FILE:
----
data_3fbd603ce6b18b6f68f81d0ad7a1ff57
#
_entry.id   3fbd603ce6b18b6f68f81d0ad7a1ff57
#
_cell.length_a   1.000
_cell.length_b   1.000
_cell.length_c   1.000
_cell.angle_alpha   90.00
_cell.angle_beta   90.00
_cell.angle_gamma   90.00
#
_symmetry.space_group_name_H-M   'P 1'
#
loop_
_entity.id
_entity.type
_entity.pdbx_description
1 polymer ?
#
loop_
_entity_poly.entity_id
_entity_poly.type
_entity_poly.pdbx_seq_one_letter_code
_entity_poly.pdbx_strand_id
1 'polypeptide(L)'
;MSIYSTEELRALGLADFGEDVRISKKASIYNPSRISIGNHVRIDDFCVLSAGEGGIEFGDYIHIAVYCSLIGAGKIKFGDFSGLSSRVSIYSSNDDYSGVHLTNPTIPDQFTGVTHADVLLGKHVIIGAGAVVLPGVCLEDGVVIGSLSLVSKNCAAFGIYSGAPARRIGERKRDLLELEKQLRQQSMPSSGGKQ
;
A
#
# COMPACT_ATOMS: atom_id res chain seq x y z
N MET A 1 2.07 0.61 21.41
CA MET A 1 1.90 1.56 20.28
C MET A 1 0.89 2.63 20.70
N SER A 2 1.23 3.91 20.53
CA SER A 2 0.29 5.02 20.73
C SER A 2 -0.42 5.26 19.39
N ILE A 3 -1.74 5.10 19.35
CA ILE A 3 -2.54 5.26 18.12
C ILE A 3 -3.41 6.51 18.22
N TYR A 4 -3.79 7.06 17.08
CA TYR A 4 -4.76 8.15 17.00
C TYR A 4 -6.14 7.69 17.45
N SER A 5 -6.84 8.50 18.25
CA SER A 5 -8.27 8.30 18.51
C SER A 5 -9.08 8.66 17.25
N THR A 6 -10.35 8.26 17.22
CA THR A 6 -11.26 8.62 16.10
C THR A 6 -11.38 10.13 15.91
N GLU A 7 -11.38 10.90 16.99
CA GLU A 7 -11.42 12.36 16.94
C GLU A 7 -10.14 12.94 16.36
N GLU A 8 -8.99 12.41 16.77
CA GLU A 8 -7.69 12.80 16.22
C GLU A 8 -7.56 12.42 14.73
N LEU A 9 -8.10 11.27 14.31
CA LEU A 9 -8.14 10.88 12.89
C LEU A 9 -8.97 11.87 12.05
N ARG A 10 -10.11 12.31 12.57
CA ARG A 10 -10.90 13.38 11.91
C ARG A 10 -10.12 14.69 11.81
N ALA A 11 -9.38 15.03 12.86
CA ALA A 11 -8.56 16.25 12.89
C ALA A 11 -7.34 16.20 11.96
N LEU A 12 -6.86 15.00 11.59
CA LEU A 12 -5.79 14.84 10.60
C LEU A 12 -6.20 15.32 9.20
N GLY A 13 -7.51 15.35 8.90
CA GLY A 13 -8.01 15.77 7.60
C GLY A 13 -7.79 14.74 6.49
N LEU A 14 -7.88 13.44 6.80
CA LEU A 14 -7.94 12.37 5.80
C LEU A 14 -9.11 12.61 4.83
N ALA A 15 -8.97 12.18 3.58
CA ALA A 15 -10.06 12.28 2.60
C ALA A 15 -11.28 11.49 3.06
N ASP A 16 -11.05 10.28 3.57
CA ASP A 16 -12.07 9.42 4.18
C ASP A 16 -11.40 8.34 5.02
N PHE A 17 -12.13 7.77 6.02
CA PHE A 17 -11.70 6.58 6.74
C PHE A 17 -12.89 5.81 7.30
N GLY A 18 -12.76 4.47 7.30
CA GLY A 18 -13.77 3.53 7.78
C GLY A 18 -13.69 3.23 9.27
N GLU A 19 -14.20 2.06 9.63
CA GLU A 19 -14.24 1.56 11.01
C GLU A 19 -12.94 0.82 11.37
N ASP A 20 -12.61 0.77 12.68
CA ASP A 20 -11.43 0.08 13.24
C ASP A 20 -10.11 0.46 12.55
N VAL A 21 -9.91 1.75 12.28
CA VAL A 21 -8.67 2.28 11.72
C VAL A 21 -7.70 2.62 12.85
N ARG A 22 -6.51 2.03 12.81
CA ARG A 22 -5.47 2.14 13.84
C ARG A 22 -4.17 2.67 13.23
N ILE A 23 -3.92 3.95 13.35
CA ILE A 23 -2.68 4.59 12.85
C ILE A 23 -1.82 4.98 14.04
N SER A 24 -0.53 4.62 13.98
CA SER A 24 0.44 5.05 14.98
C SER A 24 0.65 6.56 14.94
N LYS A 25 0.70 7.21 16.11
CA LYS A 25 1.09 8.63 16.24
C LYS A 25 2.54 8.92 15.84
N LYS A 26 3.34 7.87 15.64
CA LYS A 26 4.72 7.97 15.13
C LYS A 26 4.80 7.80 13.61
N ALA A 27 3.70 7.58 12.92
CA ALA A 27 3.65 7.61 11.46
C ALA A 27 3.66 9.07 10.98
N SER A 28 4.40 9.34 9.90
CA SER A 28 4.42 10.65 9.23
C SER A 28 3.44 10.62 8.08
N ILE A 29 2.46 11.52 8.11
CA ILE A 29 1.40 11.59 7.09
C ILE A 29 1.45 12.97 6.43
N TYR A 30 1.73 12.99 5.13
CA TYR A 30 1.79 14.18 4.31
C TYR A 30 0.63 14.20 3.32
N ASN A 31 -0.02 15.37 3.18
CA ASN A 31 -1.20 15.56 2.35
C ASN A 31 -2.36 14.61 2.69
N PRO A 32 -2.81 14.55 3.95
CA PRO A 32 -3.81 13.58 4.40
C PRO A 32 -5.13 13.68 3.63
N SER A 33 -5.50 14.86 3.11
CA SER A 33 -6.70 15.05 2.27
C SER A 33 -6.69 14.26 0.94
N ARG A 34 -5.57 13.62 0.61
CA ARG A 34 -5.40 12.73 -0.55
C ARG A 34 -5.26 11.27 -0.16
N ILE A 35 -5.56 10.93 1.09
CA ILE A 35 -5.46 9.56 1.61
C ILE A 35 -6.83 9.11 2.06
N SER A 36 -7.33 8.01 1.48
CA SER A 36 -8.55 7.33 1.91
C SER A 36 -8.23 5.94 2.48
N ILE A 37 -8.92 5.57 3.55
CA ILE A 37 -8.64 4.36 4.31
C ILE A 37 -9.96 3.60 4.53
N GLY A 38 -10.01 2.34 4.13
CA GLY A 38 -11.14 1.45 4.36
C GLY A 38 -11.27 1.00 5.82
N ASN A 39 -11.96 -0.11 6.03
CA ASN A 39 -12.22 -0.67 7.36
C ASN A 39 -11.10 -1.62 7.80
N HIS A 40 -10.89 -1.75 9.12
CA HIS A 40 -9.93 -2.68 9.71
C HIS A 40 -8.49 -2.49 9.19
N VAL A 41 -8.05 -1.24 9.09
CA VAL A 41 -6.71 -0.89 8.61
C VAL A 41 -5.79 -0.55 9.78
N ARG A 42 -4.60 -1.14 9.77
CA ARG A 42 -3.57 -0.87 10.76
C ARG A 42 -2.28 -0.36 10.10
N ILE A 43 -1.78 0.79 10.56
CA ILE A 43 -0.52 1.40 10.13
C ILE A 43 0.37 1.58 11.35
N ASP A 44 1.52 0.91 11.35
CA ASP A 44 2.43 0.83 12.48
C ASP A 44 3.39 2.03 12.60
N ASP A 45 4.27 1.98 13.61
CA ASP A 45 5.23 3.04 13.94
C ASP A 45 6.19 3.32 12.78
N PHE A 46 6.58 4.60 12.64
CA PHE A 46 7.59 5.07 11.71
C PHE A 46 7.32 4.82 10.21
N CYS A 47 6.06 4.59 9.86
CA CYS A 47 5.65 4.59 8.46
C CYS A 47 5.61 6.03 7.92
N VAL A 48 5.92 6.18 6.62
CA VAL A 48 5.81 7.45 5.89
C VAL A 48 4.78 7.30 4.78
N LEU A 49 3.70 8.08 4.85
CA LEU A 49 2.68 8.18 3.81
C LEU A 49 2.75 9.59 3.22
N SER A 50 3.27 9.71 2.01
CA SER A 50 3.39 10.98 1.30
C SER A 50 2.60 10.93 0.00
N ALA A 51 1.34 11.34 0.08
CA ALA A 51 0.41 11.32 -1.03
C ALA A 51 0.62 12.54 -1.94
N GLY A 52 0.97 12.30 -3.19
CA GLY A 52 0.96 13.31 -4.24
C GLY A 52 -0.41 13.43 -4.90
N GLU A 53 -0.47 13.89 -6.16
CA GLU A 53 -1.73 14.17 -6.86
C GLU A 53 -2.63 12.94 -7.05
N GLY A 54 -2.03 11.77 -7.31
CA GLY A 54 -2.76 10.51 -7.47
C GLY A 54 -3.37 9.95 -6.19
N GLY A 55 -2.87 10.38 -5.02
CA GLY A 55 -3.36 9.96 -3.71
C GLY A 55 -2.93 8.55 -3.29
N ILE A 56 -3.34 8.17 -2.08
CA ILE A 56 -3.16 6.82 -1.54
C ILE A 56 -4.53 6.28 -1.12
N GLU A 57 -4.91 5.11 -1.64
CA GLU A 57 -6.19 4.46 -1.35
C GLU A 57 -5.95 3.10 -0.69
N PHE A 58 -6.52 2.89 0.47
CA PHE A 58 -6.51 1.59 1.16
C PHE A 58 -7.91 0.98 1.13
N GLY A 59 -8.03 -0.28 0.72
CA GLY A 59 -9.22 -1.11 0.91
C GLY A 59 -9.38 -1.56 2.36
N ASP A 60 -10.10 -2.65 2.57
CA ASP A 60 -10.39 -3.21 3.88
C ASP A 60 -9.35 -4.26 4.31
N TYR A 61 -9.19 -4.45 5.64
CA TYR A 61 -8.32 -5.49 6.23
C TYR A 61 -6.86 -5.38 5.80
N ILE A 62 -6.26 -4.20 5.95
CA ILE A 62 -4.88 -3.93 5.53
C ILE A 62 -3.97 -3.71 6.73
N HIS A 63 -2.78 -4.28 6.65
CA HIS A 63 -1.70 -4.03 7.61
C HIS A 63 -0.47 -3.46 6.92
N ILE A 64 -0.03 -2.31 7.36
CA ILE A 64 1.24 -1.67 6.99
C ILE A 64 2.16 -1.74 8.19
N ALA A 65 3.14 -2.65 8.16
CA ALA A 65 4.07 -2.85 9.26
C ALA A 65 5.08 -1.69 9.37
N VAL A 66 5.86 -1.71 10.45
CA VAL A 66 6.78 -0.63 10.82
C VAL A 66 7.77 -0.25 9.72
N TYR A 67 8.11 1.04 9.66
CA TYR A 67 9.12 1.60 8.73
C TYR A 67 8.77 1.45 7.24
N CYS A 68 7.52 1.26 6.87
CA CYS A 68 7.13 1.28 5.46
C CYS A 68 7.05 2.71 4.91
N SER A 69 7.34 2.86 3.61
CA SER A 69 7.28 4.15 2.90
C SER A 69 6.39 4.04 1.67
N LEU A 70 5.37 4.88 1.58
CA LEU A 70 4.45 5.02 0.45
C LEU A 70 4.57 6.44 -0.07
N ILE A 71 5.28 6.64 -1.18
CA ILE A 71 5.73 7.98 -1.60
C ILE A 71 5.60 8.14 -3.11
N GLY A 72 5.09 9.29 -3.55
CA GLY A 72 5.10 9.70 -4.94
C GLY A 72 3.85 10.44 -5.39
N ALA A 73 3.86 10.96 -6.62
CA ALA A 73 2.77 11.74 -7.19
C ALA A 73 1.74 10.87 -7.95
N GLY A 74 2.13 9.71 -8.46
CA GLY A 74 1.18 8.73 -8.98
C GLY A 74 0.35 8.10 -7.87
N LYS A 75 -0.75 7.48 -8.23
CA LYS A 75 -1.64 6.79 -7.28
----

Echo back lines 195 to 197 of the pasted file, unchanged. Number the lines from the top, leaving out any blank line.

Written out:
C GLY A 55 -2.93 8.55 -3.29
N ILE A 56 -3.34 8.17 -2.08
CA ILE A 56 -3.16 6.82 -1.54